Title: Radio Shangri-La: What I Learned in Bhutan, the Happiest Kingdom on Earth
Author: Lisa Napoli
Publication Date: February 8, 2011
Hardcover: 304 pages
Genre: Non-Fiction, Travel, Memoir
From the Publisher:
Lisa Napoli was in the grip of a crisis, dissatisfied with her life and her work as a radio journalist. When a chance encounter with a handsome stranger presented her with an opportunity to move halfway around the world, Lisa left behind cosmopolitan Los Angeles for a new adventure in the ancient Himalayan kingdom of Bhutan—said to be one of the happiest places on earth.
Long isolated from industrialization and just beginning to open its doors to the modern world, Bhutan is a deeply spiritual place, devoted to environmental conservation and committed to the happiness of its people—in fact, Bhutan measures its success in Gross National Happiness rather than in GNP. In a country without a single traffic light, its citizens are believed to be among the most content in the world. To Lisa, it seemed to be a place that offered the opposite of her fast-paced life in the United States, where the noisy din of sound-bite news and cell phones dominate our days, and meaningful conversation is a rare commodity; where everyone is plugged in digitally, yet rarely connects with the people around them.
Thousands of miles away from everything and everyone she knows, Lisa creates a new community for herself. As she helps to start Bhutan’s first youth-oriented radio station, Kuzoo FM, she must come to terms with her conflicting feelings about the impact of the medium on a country that had been shielded from its effects. Immersing herself in Bhutan’s rapidly changing culture, Lisa realizes that her own perspective on life is changing as well—and that she is discovering the sense of purpose and joy that she has been yearning for.
In this smart, heartfelt, and beautifully written book, sure to please fans of transporting travel narratives and personal memoirs alike, Lisa Napoli discovers that the world is a beautiful and complicated place—and comes to appreciate her life for the adventure it is.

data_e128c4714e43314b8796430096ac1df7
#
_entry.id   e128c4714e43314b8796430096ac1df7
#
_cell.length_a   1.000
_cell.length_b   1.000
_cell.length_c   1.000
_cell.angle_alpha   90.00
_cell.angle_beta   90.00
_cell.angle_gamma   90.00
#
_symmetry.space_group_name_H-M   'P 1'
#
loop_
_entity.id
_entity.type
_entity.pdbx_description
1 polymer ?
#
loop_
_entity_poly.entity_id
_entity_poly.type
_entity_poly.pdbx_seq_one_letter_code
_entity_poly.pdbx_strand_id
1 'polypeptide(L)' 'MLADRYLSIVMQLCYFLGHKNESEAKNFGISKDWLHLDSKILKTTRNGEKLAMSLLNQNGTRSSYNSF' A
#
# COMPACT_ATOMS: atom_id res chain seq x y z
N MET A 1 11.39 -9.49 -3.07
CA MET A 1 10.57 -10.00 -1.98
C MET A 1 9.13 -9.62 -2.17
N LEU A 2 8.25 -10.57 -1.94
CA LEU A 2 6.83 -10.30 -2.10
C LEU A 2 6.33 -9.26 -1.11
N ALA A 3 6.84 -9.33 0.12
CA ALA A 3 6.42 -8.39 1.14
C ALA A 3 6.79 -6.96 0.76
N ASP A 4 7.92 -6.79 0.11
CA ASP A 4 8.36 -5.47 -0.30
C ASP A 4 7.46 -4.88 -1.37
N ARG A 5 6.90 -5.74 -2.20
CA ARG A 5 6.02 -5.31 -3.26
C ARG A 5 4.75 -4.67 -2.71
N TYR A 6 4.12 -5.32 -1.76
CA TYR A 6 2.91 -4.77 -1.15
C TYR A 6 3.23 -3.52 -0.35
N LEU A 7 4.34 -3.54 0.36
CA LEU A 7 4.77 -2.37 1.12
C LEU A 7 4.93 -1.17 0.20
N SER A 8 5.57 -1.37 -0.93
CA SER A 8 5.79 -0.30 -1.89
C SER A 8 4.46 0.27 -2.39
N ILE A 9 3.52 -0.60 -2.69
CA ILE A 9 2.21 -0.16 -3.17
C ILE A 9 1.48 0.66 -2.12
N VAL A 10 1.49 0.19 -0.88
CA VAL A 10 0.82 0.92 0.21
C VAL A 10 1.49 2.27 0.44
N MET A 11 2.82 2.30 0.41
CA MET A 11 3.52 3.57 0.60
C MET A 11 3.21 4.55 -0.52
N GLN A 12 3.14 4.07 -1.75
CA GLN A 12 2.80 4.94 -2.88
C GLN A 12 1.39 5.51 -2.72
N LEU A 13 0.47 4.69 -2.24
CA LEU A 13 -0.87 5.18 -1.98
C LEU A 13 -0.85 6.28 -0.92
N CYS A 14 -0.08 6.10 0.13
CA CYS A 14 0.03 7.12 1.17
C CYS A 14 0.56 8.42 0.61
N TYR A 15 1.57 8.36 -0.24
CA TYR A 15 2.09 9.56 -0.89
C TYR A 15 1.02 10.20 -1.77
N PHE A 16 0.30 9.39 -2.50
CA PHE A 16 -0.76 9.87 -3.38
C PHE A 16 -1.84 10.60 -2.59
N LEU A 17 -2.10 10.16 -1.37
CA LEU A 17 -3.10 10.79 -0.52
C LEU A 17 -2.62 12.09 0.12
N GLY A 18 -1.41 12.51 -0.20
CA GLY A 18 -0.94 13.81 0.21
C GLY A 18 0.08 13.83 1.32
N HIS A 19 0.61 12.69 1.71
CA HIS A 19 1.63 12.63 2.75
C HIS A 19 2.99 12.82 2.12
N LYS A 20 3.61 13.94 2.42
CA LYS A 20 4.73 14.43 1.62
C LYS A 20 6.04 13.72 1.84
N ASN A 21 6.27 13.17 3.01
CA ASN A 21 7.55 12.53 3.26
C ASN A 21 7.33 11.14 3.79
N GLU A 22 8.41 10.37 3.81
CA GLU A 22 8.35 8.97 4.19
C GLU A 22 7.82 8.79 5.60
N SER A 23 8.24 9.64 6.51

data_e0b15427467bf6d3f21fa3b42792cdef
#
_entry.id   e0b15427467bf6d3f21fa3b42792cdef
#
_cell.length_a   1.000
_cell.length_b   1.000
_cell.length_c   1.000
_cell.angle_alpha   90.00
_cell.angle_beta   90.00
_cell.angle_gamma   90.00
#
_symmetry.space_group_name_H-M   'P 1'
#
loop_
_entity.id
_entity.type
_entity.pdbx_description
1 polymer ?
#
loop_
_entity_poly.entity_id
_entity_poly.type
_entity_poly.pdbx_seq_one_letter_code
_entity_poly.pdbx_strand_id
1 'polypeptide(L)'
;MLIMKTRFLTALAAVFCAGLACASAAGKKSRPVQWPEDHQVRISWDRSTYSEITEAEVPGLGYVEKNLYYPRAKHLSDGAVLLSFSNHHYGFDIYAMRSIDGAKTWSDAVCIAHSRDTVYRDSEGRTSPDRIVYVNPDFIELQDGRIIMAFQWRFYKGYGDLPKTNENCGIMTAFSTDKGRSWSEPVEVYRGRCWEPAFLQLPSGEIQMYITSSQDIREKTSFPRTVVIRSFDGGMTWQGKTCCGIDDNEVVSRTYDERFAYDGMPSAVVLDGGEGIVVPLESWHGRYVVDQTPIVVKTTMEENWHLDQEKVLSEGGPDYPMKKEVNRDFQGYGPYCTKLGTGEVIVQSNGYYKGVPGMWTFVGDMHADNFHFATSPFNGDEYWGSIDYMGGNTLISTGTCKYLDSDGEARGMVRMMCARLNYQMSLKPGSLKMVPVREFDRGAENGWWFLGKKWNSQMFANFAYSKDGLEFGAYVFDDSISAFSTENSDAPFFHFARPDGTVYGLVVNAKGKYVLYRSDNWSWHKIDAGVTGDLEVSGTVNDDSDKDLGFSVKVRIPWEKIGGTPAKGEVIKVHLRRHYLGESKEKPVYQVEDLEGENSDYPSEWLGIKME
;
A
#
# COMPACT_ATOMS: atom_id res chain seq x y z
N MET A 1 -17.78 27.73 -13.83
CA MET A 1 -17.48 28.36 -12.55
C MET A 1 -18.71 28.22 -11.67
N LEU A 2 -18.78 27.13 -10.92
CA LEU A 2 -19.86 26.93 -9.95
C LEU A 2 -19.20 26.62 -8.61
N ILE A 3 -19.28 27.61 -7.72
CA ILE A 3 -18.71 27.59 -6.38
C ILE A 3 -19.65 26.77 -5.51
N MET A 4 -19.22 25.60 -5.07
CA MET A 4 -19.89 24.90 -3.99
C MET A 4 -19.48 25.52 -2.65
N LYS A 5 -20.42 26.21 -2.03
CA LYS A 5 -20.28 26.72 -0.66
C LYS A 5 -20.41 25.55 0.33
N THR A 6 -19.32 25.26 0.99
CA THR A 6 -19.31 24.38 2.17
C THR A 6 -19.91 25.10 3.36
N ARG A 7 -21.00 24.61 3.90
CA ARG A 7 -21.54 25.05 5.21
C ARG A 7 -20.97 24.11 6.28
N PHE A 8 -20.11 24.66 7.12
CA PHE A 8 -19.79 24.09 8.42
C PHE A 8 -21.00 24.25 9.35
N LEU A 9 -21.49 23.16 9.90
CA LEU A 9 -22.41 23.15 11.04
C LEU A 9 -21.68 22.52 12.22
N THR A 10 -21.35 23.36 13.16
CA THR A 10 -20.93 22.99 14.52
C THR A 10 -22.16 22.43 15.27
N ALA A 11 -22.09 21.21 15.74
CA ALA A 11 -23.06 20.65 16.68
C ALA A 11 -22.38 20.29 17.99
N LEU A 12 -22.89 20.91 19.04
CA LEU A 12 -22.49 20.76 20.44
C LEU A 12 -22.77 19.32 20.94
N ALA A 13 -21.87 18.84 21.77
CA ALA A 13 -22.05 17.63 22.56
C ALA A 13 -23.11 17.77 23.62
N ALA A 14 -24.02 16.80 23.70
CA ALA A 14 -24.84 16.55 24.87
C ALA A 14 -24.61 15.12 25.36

Radio Shangri-La by Lisa Napoli is a memoir and a travelogue. At forty years old, Napoli does not feel content, and while she lives a lovely life, she feels as though something is missing and is then given the chance to travel to Bhutan to start up the first ever-commercial radio station in Bhutan, Kuzoo F.M. Through Napoli’s eyes and numerous trips to Bhutan, the reader learns about a country and culture, which is not often spoken about. I am not exactly certain what I was expecting from Radio Shangri-La, but I was not expecting what I read. However, I did enjoy learning how Napoli viewed Bhutan, the Bhutanese, the culture and her descriptions of how Bhutan was slowly progressing as a country. For me, I studied foreign countries extensively and I did not learn a whole lot, yet it was a quick read, as though Napoli was sitting with me sharing her travel experiences. For those who are unaware of Bhutan or know little about the country and culture, Radio Shangri-La is a gentle guide into a foreign country. Memoirs are often tricky to review as they are clearly from the viewpoint of the author. I do not know if Napoli’s mid-life crisis was averted or overcome from her experience, but I imagine she did grow and evolve from her experiences. I was far more interested in reading how an insider would view the political changes of a rather isolated country, and I was left wanting, yet again, in all fairness to Napoli, she wrote a memoir, not a political science book, and Napoli does offer up a bibliography of reference books, of which I am quite interested in reading. My main concern is that on my ARC copy and on the publisher’s site, this book is listed under travel. Radio Shangri-La is a wonderful memoir, but lacks the qualities one would look for in a travel book, but this may be changed in the final printed copy. While I am glad I read Radio Shangri-La, it is not a book I would read again. Readers who enjoy memoirs and would like to know more about the Bhutanese people, their culture, and Bhutan may enjoy Radio Shangri-La, and for those who are looking for a travel book about Bhutan should look elsewhere.
LISA NAPOLI is a journalist whose last staff job was on the public radio show Marketplace. An early chronicler of the dawn of the World Wide Web as a columnist at the New York Times CyberTimes, she has also been the Internet correspondent at MSNBC. She began her career at CNN, worked in local news in North Carolina, and has directed several documentaries about Southern culture.
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I received a complimentary copy of Radio Shangri-La by Lisa Napoli from TLC Book Tours to be a part of this tour and offer my honest review of the book. Receiving a complimentary copy in no way reflected my review of aforementioned book.